Inferring Allele Frequency Trajectories from Ancient DNA Indicates That Selection on a Chicken Gene Coincided with Changes in Medieval Husbandry
A team of international scientists led by the University of Oxford has combined ancient DNA analyses with statistical modelling to pinpoint the timing of the selection for traits associated with modern chickens. They found that medieval Christians who fasted may have played a part in producing less aggressive farm birds.
The team found that traits linked with reduced aggression and an ability to live in confined, smaller spaces with other birds emerged about 1000 AD in the European Middle Ages. These strong selection pressures coincided with an era in which Christians had widespread influence on what people should eat, including edicts that enforced fasting and the exclusion of four-legged animals from the menu. The paper suggests religious edicts that allowed people to eat chickens and eggs during fasts, coupled with increasing urbanisation, may have driven the evolution of modern domesticated chickens. The findings are published in the journal, Molecular Biology and Evolution.1
Inferring Allele Frequency Trajectories from Ancient DNA Indicates That Selection on a Chicken Gene Coincided with Changes in Medieval Husbandry Practices
Liisa Loog, Mark G. Thomas, Ross Barnett, Richard Allen, Naomi Sykes, Ptolemaios D. Paxinos, Ophélie Lebrasseur, Keith Dobney, Joris Peters, Andrea Manica, Greger Larson and Anders Eriksson
Mol Biol Evol msx142.
Published: 02 May 2017
Ancient DNA provides an opportunity to infer the drivers of natural selection by linking allele frequency changes to temporal shifts in environment or cultural practices. However, analyses have often been hampered by uneven sampling and uncertainties in sample dating, as well as being confounded by demographic processes. Here, we present a Bayesian statistical framework for quantifying the timing and strength of selection using ancient DNA that explicitly addresses these challenges. We applied this method to time series data for two loci: TSHR and BCDO2, both hypothesised to have undergone strong and recent selection in domestic chickens. The derived variant in TSHR, associated with reduced aggression to conspecifics and faster onset of egg laying, shows strong selection beginning around 1,100 years ago, coincident with archaeological evidence for intensified chicken production and documented changes in egg and chicken consumption. To our knowledge, this is the first example of preindustrial domesticate trait selection in response to a historically attested cultural shift in food preference. For BCDO2, we find support for selection, but demonstrate that the recent rise in allele frequency could also have been driven by gene flow from imported Asian chickens during more recent breed formations. Our findings highlight that traits found ubiquitously in modern domestic species may not necessarily have originated during the early stages of domestication. In addition, our results demonstrate the importance of precise estimation of allele frequency trajectories through time for understanding the drivers of selection.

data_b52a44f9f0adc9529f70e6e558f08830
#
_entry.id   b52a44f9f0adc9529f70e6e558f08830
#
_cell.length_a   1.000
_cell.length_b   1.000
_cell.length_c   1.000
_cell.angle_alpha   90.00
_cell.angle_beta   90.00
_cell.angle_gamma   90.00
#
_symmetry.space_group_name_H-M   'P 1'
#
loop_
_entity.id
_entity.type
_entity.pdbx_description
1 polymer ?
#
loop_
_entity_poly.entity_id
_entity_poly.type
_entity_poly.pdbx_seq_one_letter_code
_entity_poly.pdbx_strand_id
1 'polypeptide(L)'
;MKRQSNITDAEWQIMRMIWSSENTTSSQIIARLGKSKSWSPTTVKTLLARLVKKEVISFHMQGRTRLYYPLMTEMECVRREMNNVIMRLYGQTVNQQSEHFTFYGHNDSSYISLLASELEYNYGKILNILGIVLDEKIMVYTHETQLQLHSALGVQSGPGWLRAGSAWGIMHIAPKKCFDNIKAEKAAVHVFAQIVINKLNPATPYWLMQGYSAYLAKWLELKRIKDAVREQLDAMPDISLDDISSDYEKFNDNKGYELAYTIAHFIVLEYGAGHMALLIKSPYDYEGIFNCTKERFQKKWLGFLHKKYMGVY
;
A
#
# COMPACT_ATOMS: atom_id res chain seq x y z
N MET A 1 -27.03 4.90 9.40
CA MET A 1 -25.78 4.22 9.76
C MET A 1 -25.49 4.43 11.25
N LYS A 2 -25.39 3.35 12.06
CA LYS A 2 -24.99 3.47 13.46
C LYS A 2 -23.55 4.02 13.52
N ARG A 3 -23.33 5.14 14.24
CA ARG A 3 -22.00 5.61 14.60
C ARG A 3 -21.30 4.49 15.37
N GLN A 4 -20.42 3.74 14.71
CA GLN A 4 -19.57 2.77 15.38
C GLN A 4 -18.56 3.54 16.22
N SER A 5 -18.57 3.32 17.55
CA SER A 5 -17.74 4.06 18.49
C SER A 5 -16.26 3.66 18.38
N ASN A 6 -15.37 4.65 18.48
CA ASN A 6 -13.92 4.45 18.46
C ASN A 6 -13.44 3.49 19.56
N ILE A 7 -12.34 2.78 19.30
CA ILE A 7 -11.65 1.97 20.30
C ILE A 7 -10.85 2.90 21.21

Keywords: ancient DNA, selection, Bayesian analyses, TSHR, BCDO2, domestication.